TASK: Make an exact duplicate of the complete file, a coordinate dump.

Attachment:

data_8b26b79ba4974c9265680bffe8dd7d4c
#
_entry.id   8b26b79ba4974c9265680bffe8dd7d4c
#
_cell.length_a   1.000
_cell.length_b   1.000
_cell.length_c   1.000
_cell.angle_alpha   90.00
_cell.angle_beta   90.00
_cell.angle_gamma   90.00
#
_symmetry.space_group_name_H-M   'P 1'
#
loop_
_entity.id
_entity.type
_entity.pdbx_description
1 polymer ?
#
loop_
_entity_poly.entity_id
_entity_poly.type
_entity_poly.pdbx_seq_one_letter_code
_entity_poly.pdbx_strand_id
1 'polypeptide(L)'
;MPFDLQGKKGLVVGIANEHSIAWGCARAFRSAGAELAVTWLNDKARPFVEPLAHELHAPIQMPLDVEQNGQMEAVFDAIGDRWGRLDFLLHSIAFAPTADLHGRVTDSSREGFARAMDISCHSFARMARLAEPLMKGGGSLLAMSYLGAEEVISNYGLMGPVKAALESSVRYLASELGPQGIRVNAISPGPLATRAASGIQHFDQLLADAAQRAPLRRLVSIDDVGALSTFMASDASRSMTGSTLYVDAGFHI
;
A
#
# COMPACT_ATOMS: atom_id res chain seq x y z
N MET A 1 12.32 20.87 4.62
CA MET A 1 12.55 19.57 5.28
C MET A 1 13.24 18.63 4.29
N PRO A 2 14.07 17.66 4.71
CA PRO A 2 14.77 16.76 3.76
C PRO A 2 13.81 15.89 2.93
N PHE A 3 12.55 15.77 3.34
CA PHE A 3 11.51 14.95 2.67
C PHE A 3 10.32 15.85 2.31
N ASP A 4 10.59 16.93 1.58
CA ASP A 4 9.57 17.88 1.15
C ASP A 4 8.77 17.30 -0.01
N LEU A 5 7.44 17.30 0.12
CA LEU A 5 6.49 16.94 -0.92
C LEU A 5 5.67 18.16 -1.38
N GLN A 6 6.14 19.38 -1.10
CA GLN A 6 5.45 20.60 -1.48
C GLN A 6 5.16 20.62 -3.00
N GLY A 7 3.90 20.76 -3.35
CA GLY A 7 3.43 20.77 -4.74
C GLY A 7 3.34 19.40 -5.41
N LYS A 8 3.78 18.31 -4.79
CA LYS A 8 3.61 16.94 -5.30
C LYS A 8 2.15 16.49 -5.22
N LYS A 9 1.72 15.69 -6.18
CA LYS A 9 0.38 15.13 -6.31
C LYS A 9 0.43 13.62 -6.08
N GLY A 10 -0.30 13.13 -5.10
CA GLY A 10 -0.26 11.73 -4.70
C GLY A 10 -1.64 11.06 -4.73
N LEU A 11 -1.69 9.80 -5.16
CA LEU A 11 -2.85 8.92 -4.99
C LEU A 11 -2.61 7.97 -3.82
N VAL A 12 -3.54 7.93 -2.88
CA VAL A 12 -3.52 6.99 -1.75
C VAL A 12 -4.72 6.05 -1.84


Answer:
data_8b26b79ba4974c9265680bffe8dd7d4c
#
_entry.id   8b26b79ba4974c9265680bffe8dd7d4c
#
_cell.length_a   1.000
_cell.length_b   1.000
_cell.length_c   1.000
_cell.angle_alpha   90.00
_cell.angle_beta   90.00
_cell.angle_gamma   90.00
#
_symmetry.space_group_name_H-M   'P 1'
#
loop_
_entity.id
_entity.type
_entity.pdbx_description
1 polymer ?
#
loop_
_entity_poly.entity_id
_entity_poly.type
_entity_poly.pdbx_seq_one_letter_code
_entity_poly.pdbx_strand_id
1 'polypeptide(L)'
;MPFDLQGKKGLVVGIANEHSIAWGCARAFRSAGAELAVTWLNDKARPFVEPLAHELHAPIQMPLDVEQNGQMEAVFDAIGDRWGRLDFLLHSIAFAPTADLHGRVTDSSREGFARAMDISCHSFARMARLAEPLMKGGGSLLAMSYLGAEEVISNYGLMGPVKAALESSVRYLASELGPQGIRVNAISPGPLATRAASGIQHFDQLLADAAQRAPLRRLVSIDDVGALSTFMASDASRSMTGSTLYVDAGFHI
;
A
#
# COMPACT_ATOMS: atom_id res chain seq x y z
N MET A 1 12.32 20.87 4.62
CA MET A 1 12.55 19.57 5.28
C MET A 1 13.24 18.63 4.29
N PRO A 2 14.07 17.66 4.71
CA PRO A 2 14.77 16.76 3.76
C PRO A 2 13.81 15.89 2.93
N PHE A 3 12.55 15.77 3.34
CA PHE A 3 11.51 14.95 2.67
C PHE A 3 10.32 15.85 2.31
N ASP A 4 10.59 16.93 1.58
CA ASP A 4 9.57 17.88 1.15
C ASP A 4 8.77 17.30 -0.01
N LEU A 5 7.44 17.30 0.12
CA LEU A 5 6.49 16.94 -0.92
C LEU A 5 5.67 18.16 -1.38
N GLN A 6 6.14 19.38 -1.10
CA GLN A 6 5.45 20.60 -1.48
C GLN A 6 5.16 20.62 -3.00
N GLY A 7 3.90 20.76 -3.35
CA GLY A 7 3.43 20.77 -4.74
C GLY A 7 3.34 19.40 -5.41
N LYS A 8 3.78 18.31 -4.79
CA LYS A 8 3.61 16.94 -5.30
C LYS A 8 2.15 16.49 -5.22
N LYS A 9 1.72 15.69 -6.18
CA LYS A 9 0.38 15.13 -6.31
C LYS A 9 0.43 13.62 -6.08
N GLY A 10 -0.30 13.13 -5.10
CA GLY A 10 -0.26 11.73 -4.70
C GLY A 10 -1.64 11.06 -4.73
N LEU A 11 -1.69 9.80 -5.16
CA LEU A 11 -2.85 8.92 -4.99
C LEU A 11 -2.61 7.97 -3.82
N VAL A 12 -3.54 7.93 -2.88
CA VAL A 12 -3.52 6.99 -1.75
C VAL A 12 -4.72 6.05 -1.84